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Sunday, 1 April 2018

52 Ancestors - Wk 14: My Maiden Aunt Edith (1907-1995)

I think of my Aunt Edith (1907-1995) as one of a line of "Feisty Danson Females", amongst them  my Great Grandmother Maria   and her daughter, my Great Aunt Jennie. Edith married  for the first time at the age of 73,  but to all intent and purposes of my childhood, she was my “maiden aunt”, and my godmother,  who played a key role in my life.  She was also a teacher, traveller, craftswoman -  and a great talker.

Edith was born 2nd September 1907, followed  just a year and a week  later by my mother, Kathleen, born on 8th September 1908, daughters of William and Alice Danson of Poulton-le-Fylde, Lancashire.   They remained very close as sisters  and most of  the photographs I have of Aunt Edith show her almost always with my mother. 

Edith (left) and Kathleen
Kathleen and Edith (right)
Aunt Edith was fond of regaling me with stories of the family and her life in teaching.  She was the only one of the family  to win a scholarship to Fleetwood Grammar School, riding the four miles on her bike in all weathers.  She became a teacher at Burn Naze School in Thornton Clevelys (a poor area of town in the 1920's and 30's)  and had a keen memory for past pupils (particularly black sheep)  and humorous incidents such as excuse notes, written  for absences.  

I have my blog and Facebook to thank for a wonderful update on my Aunt Edith (Danson) . Ex pupils at the school set up a Facebook page on Burn Naze School Past,  ahead of the centenary of the school in 2014 and in a google search found my blog and got in touch. I was delighted to read comments from former pupils of "Miss Danson". who was remembered with fondnes:
"Miss Danson was my first teacher and was a lovely lady.

Just read Miss Danson's history and pictures - very interesting and I always thught she was a wodnerful teacher with lots of patience and undesrsstnaind. 

I started Infants in 1963 and Miss Danson was my first teacher.   

What a lovely  tribute to a wodnerful teacher - my first teacher at Burn Naze School in 1956.
Fantastic tribute and pictures - just as I remember her.?
Amongst learning our tables, reading and writing etc. who remembers knitting class with Miss Danson, making a sackcloth needle word case using blanket stitch,   with Miss Hampshire, pounds, shillings and pence and "real" writing with Mrs.  Bullough,  paper mache monsters with Mr Brown and  making hand puppets with Mr Blair".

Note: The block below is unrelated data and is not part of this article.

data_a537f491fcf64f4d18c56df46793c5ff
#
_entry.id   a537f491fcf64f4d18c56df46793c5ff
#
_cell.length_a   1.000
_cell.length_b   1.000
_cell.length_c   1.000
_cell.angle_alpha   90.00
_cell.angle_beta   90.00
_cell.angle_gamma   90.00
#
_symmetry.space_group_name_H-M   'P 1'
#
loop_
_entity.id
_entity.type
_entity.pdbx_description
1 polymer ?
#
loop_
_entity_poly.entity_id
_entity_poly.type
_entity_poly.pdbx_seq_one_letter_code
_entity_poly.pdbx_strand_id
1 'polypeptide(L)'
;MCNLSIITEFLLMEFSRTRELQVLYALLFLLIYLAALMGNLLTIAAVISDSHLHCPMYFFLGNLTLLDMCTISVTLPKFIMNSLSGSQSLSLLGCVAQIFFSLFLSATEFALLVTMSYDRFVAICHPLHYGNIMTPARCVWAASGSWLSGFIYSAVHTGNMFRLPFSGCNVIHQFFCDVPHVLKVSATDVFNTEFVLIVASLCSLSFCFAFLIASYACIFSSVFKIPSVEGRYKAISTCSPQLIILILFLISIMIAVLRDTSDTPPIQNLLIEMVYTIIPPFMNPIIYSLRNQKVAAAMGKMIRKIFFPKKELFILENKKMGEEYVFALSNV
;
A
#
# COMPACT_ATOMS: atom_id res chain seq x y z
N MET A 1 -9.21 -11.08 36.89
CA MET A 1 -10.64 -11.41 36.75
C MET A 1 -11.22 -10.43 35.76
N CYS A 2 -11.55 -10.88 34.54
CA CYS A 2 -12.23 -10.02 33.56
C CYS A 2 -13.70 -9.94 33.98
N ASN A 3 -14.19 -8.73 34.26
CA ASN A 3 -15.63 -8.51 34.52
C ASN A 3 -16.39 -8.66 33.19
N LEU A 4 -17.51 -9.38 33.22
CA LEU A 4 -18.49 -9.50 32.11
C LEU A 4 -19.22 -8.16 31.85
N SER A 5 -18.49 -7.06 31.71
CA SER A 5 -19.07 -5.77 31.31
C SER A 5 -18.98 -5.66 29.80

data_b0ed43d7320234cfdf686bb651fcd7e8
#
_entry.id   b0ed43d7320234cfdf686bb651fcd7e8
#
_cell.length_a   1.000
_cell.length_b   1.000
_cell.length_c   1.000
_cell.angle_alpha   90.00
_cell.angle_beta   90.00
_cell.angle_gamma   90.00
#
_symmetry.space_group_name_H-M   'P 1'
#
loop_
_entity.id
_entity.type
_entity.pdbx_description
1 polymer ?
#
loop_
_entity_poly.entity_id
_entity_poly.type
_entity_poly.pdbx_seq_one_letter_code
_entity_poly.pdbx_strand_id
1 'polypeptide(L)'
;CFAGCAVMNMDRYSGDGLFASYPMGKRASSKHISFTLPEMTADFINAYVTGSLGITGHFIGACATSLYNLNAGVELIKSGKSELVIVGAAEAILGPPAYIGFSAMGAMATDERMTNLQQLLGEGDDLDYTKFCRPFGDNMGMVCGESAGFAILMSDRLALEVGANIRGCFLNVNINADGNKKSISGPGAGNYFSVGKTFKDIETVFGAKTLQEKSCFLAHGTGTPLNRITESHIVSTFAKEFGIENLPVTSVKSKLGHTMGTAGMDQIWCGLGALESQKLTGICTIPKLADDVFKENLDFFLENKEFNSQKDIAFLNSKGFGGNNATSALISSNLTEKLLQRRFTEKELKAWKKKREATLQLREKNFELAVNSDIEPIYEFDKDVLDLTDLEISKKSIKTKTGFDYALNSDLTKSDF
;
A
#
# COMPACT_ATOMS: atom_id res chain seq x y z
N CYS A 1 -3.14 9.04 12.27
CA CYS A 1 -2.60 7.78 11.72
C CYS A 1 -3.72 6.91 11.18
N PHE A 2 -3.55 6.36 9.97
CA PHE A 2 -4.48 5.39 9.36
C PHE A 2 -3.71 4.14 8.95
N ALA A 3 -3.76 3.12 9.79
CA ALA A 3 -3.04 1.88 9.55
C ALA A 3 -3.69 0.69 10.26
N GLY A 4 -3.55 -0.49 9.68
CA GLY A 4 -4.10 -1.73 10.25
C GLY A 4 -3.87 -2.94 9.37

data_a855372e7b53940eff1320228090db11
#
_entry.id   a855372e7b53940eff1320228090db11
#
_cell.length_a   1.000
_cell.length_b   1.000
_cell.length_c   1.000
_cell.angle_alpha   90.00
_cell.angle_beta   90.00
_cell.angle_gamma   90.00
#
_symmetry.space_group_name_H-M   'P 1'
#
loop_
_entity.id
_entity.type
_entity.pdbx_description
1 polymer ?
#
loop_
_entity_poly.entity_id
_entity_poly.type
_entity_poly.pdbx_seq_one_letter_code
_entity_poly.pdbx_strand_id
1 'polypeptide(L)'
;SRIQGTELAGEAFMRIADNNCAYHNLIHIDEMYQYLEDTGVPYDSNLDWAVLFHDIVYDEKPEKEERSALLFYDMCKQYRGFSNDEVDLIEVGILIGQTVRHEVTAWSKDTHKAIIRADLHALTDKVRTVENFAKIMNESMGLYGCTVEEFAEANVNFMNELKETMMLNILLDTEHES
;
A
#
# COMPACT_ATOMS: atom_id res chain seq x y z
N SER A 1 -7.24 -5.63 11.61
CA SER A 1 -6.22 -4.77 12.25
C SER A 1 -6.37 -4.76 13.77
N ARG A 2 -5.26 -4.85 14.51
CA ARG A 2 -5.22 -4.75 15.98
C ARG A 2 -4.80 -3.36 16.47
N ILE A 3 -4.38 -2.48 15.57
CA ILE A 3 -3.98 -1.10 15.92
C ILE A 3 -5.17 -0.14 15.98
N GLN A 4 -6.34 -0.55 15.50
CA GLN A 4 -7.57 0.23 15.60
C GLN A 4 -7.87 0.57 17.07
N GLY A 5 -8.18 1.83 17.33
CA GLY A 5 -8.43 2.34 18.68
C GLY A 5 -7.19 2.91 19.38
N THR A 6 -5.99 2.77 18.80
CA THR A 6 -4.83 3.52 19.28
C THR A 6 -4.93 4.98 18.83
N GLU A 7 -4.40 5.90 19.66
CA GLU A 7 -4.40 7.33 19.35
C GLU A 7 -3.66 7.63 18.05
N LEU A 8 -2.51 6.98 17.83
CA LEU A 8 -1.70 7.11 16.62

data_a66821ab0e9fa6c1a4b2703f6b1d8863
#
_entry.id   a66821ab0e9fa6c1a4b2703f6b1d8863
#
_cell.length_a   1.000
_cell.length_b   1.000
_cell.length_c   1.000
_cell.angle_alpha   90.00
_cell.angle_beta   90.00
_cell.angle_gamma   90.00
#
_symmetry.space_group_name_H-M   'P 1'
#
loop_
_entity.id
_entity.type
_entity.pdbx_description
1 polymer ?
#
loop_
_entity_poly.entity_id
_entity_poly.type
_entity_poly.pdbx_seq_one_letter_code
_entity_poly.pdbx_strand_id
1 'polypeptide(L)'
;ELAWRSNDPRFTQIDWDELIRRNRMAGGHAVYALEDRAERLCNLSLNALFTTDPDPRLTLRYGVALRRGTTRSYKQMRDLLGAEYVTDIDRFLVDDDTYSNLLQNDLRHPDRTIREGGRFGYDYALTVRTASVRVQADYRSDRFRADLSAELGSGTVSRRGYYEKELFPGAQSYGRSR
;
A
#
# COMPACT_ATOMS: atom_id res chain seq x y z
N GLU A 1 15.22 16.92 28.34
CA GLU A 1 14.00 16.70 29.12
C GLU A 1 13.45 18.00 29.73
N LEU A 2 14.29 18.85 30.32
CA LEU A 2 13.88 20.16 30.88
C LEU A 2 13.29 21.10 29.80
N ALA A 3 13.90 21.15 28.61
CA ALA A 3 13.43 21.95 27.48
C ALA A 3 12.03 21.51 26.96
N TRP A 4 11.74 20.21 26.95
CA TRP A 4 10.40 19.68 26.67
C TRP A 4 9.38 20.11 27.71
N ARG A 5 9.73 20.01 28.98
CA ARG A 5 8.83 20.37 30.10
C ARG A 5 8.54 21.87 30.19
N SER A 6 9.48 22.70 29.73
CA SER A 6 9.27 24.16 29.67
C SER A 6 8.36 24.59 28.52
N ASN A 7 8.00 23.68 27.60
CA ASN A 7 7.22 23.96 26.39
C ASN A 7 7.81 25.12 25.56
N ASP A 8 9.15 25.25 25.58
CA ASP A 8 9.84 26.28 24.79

Edith on the right with her class on a school trip.
Edith  must have been great to know in her 20's, with tales of the young men she went dancing with in Blackpool.    
Kathleen & Edith
Like her sister, Edith was talented in painting, embroidery and dressmaking, loved dancing, music, reading and baking - though there were some apocryphal cooking moments,  when my uncle (her brother) stirred a rice pudding, thinking it was very thin - she had forgotten to put in the rice!  Another time she was proud of a tart  with a golden pastry crust and  blackcurrants from the garden - until we took a mouthful - she had forgotten to add sugar to the fruit.  "Scatty" was often a term used to describe Aunt Edith,  as her mind was on so many things at once. 

My first visit to Scotland was joining Aunt Edith on a coach trip - a reward for me passing the 11+ for grammar school.   I was stirred by the sight and sound of the bagpipes at the Edinburgh Military Tattoo, gazed over the battlements at Stirling Castle across  to the site of the Battle if Bannockburn in 1314, and was captivated by my first island trip to the Isle of Arran. I returned home singing "Scotland the Brave" and wrote a story about a fictional island, complete with map drawn with my coloured pencils.   Six years later Scotland became my home. 

Edith  kept home for her widowed father and brother for much of her life and travelled widely, even to Russia in Iron Curtain days, bringing back gifts  to add to my collection of costume dolls.

In line with her spirit of adventure,  she  married for the first time in 1981 at the aged of 73. a widower friend of my parents. Following the death of her husband, she returned to Poulton and continued to live in the family home with her brother until her death in   1995 aged 88.  

Aunt Edith (in blue) with her husband George, my mother Kathleen and brother Harry.
You can tell from these photographs that Aunt Edith was someone who enjoyed herself.   She took on the role of my godmother with great gusto and with my mother left me with a wonderful  legacy on how to get the most out of life, plus  many fond memories of a feisty woman. 
A Painting by my Aunt Edith
Copyright © 2018 · Susan Donaldson.  All Rights Reserved

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